The first of these missions was Mission Robinson I, named in honour of Simon Bolivar’s teacher and close friend Simon Rodriguez whose own education project was formed “to colonise America with its own inhabitants” to avoid the American peoples becoming enslaved to a foreign power as they once had under the Spanish.

Mission Robinson I sought to address illiteracy as the Chavista government identified it was a key factor in a life of poverty. In order to tackle the issue of illiteracy, the Venezuelan government invited hundreds of Cuban literacy experts to design and deliver a programme to teach citizens to read and write utilising a system of corresponding numbers. By 2004, over 1.3 million citizens had taken part and in late 2005 Unesco declared Venezuela as being illiteracy-free due to Mission Robinson I.

Following the successful completion of Mission Robinson I, Chavez and his education minister Aristobulo Isturiz launched Mission Robinson II which sought to teach citizens everything they required to pass grade six (British Year 6) within a two-year time frame.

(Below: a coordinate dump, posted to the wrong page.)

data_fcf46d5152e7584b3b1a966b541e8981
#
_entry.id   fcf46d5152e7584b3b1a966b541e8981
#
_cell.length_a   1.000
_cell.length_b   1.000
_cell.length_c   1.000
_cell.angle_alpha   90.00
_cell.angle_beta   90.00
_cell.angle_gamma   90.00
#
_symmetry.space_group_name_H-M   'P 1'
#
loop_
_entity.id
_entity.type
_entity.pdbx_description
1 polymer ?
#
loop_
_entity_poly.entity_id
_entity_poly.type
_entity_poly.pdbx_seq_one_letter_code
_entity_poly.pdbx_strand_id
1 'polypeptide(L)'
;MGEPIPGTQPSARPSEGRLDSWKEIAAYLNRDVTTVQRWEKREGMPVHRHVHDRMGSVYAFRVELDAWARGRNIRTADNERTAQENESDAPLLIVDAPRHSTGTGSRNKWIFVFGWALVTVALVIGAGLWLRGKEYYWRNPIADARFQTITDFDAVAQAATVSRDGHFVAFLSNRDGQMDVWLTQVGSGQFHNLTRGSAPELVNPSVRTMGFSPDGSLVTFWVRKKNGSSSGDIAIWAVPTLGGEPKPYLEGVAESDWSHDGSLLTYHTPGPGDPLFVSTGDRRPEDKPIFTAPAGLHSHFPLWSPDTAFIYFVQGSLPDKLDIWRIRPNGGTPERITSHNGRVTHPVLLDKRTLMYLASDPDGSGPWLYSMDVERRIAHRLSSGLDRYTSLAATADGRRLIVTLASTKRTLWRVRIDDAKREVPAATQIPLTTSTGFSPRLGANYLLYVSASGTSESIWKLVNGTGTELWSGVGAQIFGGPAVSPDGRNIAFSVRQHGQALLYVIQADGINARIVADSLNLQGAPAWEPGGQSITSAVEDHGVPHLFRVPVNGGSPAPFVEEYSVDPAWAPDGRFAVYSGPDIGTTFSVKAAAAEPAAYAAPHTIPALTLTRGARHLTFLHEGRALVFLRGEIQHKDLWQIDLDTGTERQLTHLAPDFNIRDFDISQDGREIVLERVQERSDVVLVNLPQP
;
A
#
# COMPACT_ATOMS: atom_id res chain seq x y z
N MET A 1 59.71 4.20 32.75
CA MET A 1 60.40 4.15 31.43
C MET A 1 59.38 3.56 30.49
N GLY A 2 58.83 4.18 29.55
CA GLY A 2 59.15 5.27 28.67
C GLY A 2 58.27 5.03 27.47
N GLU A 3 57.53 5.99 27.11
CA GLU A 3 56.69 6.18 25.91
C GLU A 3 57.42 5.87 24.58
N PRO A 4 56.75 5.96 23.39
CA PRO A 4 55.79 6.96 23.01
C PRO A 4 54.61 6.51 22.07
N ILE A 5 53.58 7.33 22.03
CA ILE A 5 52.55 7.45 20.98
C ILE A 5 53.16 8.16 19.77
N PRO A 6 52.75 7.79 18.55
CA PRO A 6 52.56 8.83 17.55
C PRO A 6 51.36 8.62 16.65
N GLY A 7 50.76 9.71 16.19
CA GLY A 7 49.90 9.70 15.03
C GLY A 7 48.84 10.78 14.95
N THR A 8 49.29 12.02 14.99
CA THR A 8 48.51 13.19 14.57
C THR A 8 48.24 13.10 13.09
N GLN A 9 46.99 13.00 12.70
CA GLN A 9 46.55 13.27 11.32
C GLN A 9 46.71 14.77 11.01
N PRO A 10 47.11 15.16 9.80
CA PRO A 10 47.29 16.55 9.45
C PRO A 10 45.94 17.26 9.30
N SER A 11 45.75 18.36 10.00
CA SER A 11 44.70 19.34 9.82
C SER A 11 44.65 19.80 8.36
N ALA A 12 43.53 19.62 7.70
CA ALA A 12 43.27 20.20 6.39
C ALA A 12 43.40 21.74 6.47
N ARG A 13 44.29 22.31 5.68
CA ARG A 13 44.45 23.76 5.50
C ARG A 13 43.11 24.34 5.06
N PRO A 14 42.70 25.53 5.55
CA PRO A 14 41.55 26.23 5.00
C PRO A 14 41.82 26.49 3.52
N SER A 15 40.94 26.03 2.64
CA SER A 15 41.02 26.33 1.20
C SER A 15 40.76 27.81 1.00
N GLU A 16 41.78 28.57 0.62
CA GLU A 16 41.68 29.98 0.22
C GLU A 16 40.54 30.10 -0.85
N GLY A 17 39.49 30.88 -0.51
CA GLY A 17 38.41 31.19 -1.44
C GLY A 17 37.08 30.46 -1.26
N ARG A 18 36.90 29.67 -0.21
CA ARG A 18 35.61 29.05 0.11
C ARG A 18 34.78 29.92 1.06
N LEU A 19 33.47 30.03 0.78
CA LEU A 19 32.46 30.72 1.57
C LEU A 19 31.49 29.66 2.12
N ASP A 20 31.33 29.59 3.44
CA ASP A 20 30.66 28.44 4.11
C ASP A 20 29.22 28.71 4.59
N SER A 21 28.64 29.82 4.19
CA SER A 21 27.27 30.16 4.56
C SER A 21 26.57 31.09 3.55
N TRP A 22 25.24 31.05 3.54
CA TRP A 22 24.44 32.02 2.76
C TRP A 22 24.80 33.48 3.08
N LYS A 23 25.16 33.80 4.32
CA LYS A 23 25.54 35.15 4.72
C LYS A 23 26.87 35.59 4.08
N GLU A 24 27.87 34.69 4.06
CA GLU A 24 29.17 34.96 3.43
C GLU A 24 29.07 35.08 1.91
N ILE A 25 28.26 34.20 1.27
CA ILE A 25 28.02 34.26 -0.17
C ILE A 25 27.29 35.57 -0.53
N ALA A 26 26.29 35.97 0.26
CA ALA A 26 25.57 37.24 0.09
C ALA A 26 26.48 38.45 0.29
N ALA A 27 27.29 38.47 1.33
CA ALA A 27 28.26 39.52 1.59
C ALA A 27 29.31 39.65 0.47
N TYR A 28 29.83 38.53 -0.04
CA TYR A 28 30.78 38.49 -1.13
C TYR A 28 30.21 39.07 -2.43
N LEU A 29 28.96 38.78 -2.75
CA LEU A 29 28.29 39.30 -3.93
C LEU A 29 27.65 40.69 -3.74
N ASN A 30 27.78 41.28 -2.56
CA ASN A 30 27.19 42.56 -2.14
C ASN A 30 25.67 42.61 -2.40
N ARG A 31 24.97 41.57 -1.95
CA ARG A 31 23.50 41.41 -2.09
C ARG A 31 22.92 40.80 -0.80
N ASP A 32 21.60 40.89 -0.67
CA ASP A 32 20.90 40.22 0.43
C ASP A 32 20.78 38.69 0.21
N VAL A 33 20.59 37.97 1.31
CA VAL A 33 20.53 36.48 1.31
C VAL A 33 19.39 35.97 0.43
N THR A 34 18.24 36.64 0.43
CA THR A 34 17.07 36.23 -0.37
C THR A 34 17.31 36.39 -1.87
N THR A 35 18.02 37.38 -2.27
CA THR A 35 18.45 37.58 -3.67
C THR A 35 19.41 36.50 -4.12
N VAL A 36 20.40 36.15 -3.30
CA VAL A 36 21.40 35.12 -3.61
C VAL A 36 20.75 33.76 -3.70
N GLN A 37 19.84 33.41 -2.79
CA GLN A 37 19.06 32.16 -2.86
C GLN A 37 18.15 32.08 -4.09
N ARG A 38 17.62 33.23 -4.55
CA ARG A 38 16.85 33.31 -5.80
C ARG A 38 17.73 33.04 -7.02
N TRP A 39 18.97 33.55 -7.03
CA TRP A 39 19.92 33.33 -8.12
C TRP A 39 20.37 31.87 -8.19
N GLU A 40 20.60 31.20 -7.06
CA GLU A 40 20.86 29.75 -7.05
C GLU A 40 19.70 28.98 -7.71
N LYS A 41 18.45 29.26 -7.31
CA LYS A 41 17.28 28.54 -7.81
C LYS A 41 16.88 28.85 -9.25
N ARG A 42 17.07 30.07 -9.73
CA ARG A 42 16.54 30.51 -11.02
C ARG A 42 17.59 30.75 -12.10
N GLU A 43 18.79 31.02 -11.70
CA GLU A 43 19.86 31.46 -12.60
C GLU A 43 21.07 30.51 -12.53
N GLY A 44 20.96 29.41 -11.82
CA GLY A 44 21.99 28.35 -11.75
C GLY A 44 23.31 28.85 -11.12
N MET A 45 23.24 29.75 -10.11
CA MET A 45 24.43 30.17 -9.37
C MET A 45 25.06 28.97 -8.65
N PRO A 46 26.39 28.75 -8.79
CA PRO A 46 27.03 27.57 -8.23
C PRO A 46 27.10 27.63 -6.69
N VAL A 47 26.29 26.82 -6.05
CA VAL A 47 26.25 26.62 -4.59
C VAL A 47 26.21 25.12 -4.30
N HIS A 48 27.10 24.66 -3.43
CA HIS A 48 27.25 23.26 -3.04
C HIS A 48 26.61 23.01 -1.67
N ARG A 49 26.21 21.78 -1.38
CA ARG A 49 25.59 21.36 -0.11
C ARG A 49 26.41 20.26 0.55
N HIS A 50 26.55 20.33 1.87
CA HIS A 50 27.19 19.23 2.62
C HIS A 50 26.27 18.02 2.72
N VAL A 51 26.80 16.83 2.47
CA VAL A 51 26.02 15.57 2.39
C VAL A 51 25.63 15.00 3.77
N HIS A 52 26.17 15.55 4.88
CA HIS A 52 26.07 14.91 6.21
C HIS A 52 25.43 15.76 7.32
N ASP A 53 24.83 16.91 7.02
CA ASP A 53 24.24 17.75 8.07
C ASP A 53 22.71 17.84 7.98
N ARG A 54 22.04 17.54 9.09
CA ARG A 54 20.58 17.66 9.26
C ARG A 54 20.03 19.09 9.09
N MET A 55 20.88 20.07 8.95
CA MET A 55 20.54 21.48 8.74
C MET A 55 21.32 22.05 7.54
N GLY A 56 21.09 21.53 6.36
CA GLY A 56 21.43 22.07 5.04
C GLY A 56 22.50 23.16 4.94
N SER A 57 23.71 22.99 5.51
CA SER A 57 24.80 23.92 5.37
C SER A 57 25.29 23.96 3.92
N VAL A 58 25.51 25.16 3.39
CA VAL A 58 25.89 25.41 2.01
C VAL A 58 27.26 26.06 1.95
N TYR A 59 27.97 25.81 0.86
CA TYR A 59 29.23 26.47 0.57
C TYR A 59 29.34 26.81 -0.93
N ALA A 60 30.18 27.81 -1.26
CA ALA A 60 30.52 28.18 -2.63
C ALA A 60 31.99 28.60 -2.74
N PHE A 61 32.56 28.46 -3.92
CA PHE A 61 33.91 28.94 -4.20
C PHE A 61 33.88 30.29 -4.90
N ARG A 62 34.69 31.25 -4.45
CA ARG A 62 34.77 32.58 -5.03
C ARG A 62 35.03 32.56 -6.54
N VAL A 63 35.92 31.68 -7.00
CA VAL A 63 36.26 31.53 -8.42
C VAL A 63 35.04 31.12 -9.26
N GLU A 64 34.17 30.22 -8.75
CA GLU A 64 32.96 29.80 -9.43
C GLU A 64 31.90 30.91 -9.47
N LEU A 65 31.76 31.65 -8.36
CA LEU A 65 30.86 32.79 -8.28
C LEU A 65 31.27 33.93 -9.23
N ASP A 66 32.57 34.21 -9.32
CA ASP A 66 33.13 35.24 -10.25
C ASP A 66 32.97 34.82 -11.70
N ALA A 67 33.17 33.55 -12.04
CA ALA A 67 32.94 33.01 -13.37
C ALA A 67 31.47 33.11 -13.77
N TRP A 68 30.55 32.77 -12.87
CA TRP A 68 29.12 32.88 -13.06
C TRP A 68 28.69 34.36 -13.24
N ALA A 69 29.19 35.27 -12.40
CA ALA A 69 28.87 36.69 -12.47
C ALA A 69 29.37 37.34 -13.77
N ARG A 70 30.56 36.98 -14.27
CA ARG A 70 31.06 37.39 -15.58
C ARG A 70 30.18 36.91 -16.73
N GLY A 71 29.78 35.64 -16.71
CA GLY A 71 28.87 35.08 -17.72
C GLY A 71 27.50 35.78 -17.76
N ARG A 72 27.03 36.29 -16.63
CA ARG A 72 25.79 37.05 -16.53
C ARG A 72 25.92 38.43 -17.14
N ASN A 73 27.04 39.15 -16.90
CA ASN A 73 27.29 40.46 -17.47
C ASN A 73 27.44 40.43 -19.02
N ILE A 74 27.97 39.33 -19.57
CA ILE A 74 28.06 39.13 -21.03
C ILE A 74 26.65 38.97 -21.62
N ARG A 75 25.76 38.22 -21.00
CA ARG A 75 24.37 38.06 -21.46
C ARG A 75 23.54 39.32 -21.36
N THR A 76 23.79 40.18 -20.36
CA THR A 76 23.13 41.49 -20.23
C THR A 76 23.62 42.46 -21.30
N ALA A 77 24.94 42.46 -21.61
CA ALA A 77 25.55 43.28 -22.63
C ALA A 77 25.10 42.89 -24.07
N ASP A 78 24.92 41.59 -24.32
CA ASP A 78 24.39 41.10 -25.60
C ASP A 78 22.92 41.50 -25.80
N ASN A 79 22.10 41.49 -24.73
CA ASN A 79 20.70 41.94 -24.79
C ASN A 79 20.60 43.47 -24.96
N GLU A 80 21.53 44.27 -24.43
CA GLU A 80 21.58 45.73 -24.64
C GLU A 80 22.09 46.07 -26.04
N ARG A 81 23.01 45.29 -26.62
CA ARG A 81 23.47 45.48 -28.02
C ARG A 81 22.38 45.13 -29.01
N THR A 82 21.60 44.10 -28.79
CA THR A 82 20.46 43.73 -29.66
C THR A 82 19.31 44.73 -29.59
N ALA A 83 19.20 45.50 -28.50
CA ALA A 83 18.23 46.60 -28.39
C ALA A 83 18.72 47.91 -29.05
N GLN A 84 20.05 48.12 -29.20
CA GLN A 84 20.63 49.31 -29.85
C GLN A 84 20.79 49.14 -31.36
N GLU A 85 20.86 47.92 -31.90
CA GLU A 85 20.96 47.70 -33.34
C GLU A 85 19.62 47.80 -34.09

Most of Mission Robinson II was taught by Venezuelan volunteers and through government-provided resources such as personal libraries, TV and VCR sets within each home.

The success of these programmes was identified by human rights group Provea which stated “both missions comply with the state’s obligations to guarantee the right to education and within this, to fight illiteracy. The project awakened a popular motivation and participation across society as can be seen following the Cuba Literacy Campaign of 1961.”

Education under the revolution

As well as the launch of revolutionary literacy programmes across the country, the Bolivarian government sought to radically reform schooling through the launch of the Bolivarian Schools project.

This project sought to reform existing schools in inner cities and build new ones in communities long neglected by previous neoliberal governments. The project was formed around six key ideals which has since formed the bedrock of Bolivarian schooling. These ideals are as follows:

They seek to transform the children into participatory, critical and integrated individuals who identify with their national identity.